Why don't we prevent more sudden deaths in athletes?
Why don't we prevent more sudden deaths in athletes?
Health and medicine explained.
Feb. 3 2009 6:41 AM

Dying To Play

Why don't we prevent more sudden deaths in athletes?

(Continued from Page 1)

In 2004 and 2005, the European Society of Cardiology and the International Olympic Committee began recommending universal EKGs for athletes less than 35 years old. ("Athletes" means people participating in "competitive activities"; some argue that it includes anyone exercising regularly at high intensity.) Yet in 2007, the AHA issued guidelines that broke with their European counterparts and failed to endorse routine EKGs. Of course, scientific disagreements over evidence occur frequently. However, the guidelines offered a baffling, non-evidence-based justification for inaction. In a tortured passage, the American Heart Association argued primarily that "the framework" for EKG screening doesn't exist since screening would "have to be unusually efficient to process thousands of athletes"—an excuse that ignores the fact that Italy now screens millions of athletes routinely. The AHA claims that sudden deaths of athletes are "unlikely" to "achieve sufficiently high priority when competing with a myriad of other public health issues." The U.S. health care system, they conclude, is "already overburdened."

That's an odd argument from an organization that recommends all manner of fabulously expensive therapy for heart attacks, cholesterol problems, and other conditions. The AHA's rationale inflamed Dr. Robert Myerburg, chair of cardiovascular research at the University of Miami, who co-wrote a devastating critique of the guidelines. "We need to lead," he recently told me, "and get away from the idea [that] screening isn't feasible." In particular, Myerburg assails cost-effectiveness figures of the AHA, whose estimated hospital costs fail to factor in any discount for mass screenings. Nor do the estimates take into account the potential savings of modern automated reading technology. Like opponents of drug treatment for AIDS in poor countries, he implies, the AHA has cooked the books to suit an anti-screening agenda.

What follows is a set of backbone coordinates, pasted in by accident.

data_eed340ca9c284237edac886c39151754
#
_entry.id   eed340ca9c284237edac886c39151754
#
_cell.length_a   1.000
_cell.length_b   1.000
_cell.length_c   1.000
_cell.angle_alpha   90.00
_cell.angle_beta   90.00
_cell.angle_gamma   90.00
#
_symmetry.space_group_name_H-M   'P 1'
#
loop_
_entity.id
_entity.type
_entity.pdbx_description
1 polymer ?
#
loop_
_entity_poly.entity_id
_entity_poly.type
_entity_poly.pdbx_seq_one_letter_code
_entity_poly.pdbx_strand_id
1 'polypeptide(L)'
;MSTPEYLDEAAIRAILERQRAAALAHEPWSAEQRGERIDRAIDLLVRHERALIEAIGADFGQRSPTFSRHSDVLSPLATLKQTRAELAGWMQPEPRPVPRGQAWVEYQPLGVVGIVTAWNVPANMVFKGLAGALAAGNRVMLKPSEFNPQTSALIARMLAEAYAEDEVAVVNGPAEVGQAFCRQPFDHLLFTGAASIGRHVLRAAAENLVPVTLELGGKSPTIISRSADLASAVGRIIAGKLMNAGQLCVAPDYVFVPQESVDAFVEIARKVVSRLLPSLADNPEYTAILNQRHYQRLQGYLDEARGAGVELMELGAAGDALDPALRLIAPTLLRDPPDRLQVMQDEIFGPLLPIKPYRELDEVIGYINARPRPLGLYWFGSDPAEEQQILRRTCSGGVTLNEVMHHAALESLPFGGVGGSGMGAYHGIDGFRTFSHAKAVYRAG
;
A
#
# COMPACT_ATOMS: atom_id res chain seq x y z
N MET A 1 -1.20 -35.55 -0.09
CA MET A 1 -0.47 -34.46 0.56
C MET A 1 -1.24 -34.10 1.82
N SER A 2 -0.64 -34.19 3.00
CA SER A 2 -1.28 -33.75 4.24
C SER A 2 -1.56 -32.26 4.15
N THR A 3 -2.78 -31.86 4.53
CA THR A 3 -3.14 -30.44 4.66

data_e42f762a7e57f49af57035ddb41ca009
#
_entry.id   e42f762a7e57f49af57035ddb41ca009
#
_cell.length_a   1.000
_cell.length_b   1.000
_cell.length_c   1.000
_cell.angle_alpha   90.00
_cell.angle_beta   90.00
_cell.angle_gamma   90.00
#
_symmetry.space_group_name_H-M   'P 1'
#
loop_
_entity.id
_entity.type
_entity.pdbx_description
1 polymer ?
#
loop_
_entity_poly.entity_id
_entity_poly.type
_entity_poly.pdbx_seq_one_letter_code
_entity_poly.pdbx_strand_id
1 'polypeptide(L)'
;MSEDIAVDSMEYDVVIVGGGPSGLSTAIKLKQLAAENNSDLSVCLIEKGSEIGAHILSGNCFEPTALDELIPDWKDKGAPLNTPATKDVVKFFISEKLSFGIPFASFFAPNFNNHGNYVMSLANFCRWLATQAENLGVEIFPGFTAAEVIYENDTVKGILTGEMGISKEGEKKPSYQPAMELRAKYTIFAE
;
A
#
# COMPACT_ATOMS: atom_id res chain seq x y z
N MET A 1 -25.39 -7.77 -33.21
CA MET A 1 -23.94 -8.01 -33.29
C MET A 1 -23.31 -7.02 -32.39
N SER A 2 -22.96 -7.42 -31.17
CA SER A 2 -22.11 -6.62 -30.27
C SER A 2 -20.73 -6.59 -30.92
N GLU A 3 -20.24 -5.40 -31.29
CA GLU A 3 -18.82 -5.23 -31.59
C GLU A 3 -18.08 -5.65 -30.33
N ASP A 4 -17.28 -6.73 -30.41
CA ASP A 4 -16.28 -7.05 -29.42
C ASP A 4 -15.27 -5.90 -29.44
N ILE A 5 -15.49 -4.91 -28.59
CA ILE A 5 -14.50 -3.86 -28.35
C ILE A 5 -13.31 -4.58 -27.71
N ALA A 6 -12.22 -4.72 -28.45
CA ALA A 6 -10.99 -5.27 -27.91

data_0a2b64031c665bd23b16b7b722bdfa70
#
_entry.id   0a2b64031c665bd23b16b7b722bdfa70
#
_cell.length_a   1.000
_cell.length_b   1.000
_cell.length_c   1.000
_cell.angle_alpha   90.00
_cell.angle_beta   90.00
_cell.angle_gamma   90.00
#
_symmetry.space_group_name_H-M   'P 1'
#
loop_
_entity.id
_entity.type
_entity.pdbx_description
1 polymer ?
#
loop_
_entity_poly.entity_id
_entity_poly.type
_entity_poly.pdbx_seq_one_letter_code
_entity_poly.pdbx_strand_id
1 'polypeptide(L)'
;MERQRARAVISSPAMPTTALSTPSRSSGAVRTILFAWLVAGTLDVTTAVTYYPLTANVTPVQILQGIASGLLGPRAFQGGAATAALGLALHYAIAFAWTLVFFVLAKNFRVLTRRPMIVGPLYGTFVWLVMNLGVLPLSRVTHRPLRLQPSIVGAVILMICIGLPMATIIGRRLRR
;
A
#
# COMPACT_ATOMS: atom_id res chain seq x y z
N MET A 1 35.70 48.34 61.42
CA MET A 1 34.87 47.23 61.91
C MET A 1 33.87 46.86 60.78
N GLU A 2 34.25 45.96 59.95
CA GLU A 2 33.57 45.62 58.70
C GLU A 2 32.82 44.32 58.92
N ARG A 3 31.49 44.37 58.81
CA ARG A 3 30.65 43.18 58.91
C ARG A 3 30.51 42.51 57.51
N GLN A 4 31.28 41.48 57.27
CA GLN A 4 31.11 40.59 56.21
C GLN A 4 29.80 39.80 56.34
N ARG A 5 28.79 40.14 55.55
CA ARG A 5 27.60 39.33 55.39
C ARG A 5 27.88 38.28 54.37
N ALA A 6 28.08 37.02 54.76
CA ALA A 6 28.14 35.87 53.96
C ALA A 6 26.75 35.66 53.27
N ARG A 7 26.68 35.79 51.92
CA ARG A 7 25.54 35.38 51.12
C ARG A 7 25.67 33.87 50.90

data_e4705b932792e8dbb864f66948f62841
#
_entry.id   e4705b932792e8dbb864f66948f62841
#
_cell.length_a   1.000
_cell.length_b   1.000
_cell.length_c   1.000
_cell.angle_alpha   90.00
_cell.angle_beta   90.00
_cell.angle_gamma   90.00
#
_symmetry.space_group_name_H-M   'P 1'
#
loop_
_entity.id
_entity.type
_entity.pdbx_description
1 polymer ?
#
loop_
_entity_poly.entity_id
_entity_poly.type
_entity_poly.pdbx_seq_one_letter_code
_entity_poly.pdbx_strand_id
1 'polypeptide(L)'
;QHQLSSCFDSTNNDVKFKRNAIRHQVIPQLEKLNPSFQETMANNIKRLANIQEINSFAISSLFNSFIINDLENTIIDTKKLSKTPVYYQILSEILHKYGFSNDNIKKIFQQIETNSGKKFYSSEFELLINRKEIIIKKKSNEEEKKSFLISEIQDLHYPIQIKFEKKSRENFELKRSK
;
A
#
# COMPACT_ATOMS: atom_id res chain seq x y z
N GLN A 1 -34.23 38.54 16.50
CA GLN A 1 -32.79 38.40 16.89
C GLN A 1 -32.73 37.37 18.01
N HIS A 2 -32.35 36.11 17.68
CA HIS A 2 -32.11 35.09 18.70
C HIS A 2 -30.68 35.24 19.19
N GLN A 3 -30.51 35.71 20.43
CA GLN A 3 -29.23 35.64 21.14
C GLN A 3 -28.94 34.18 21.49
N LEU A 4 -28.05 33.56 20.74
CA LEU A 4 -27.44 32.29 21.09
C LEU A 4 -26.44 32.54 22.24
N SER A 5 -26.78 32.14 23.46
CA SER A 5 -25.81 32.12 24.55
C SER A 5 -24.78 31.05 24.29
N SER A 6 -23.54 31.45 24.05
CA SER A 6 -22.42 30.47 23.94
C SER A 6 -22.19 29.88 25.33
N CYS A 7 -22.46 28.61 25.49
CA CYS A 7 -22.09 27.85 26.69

Consider how the savviest, and wealthiest, organizations now protect their athletes. Ninety-two percent of American professional athletes get screening EKGs. Following the death of Atlanta Hawks center Jason Collier in 2005, all NBA players get a cardiac ultrasound—an even more reliable, if expensive, test than an EKG—to exclude causes of sudden death. Several college sports programs, such as those at Purdue, Ohio State University, and Georgia Tech, also perform echocardiograms. Anecdotal evidence suggests that some private high schools have begun offering routine EKG screening for athletes, since the AHA guidelines explicitly say they are "not intended to actively discourage individual local efforts." This contradiction between the AHA's population-wide and individual recommendation inevitably will lead to a two-tier approach to young athletes. (Already, more than half of all young athletes who die are African-American.)


Why does the AHA really oppose screening tests, even though their statement plainly asserts that the tests "would have benefit?" Though not stated explicitly, widespread screening with EKGs, or even echocardiograms, threatens traditional, lucrative fee-for-service norms for expensive cardiac testing. According to Medicare reimbursements, an EKG scores about $50, though it takes only minutes to obtain and a few seconds to read. An echocardiogram gets roughly $400. What would happen if these tests were subjected to market pressures and economies of scale? Consider what Purdue's athletic department did: They contracted with local cardiologists to perform focused two-minute echocardiograms for only $35 instead of $400. Such creative solutions might save lives—but could also dispel the mystique (and monetary rewards) of many cardiologists' work.

Widespread screening, whether it's mammograms, blood pressure measurements, or other tests, is often complicated and not always helpful. But the debate over expanded EKG testing largely concerns the politics, not the science, of the test. Ultimately, it would be better for America's young athletes if the scientists stuck to the science, the politicians handled the politics, and the entrepreneurs tackled the franchising.

Darshak Sanghavi, a pediatric cardiologist, is a fellow of the Brookings Institution and Slate’s health care columnist. Follow him on Twitter.

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